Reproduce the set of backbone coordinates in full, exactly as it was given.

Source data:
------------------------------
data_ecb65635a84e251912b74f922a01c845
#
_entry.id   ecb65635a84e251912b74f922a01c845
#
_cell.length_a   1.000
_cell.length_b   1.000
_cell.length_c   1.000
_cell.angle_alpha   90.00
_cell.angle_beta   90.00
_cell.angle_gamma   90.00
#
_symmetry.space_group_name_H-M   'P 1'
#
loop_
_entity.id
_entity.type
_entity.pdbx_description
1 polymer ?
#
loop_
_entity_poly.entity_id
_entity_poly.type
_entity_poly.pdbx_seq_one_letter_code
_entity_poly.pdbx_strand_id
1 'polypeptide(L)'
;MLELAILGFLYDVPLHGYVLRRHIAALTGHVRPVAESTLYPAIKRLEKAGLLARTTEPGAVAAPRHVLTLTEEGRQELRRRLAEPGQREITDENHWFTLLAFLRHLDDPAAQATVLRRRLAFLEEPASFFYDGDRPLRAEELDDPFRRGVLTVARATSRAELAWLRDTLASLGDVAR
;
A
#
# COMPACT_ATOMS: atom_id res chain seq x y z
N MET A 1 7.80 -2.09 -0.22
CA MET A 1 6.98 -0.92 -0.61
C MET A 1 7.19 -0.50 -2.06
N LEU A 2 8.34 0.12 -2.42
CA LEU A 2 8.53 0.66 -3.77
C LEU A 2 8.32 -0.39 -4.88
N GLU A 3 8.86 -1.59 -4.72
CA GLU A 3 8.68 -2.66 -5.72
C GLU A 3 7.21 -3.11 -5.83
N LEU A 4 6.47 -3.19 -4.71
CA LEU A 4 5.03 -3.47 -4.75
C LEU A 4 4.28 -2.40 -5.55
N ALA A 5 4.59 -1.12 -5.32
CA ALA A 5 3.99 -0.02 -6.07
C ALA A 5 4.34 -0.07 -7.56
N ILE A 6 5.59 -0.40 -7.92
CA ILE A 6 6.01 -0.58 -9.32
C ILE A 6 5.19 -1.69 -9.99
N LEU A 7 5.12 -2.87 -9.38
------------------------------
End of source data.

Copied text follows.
data_ecb65635a84e251912b74f922a01c845
#
_entry.id   ecb65635a84e251912b74f922a01c845
#
_cell.length_a   1.000
_cell.length_b   1.000
_cell.length_c   1.000
_cell.angle_alpha   90.00
_cell.angle_beta   90.00
_cell.angle_gamma   90.00
#
_symmetry.space_group_name_H-M   'P 1'
#
loop_
_entity.id
_entity.type
_entity.pdbx_description
1 polymer ?
#
loop_
_entity_poly.entity_id
_entity_poly.type
_entity_poly.pdbx_seq_one_letter_code
_entity_poly.pdbx_strand_id
1 'polypeptide(L)'
;MLELAILGFLYDVPLHGYVLRRHIAALTGHVRPVAESTLYPAIKRLEKAGLLARTTEPGAVAAPRHVLTLTEEGRQELRRRLAEPGQREITDENHWFTLLAFLRHLDDPAAQATVLRRRLAFLEEPASFFYDGDRPLRAEELDDPFRRGVLTVARATSRAELAWLRDTLASLGDVAR
;
A
#
# COMPACT_ATOMS: atom_id res chain seq x y z
N MET A 1 7.80 -2.09 -0.22
CA MET A 1 6.98 -0.92 -0.61
C MET A 1 7.19 -0.50 -2.06
N LEU A 2 8.34 0.12 -2.42
CA LEU A 2 8.53 0.66 -3.77
C LEU A 2 8.32 -0.39 -4.88
N GLU A 3 8.86 -1.59 -4.72
CA GLU A 3 8.68 -2.66 -5.72
C GLU A 3 7.21 -3.11 -5.83
N LEU A 4 6.47 -3.19 -4.71
CA LEU A 4 5.03 -3.47 -4.75
C LEU A 4 4.28 -2.40 -5.55
N ALA A 5 4.59 -1.12 -5.32
CA ALA A 5 3.99 -0.02 -6.07
C ALA A 5 4.34 -0.07 -7.56
N ILE A 6 5.59 -0.40 -7.92
CA ILE A 6 6.01 -0.58 -9.32
C ILE A 6 5.19 -1.69 -9.99
N LEU A 7 5.12 -2.87 -9.38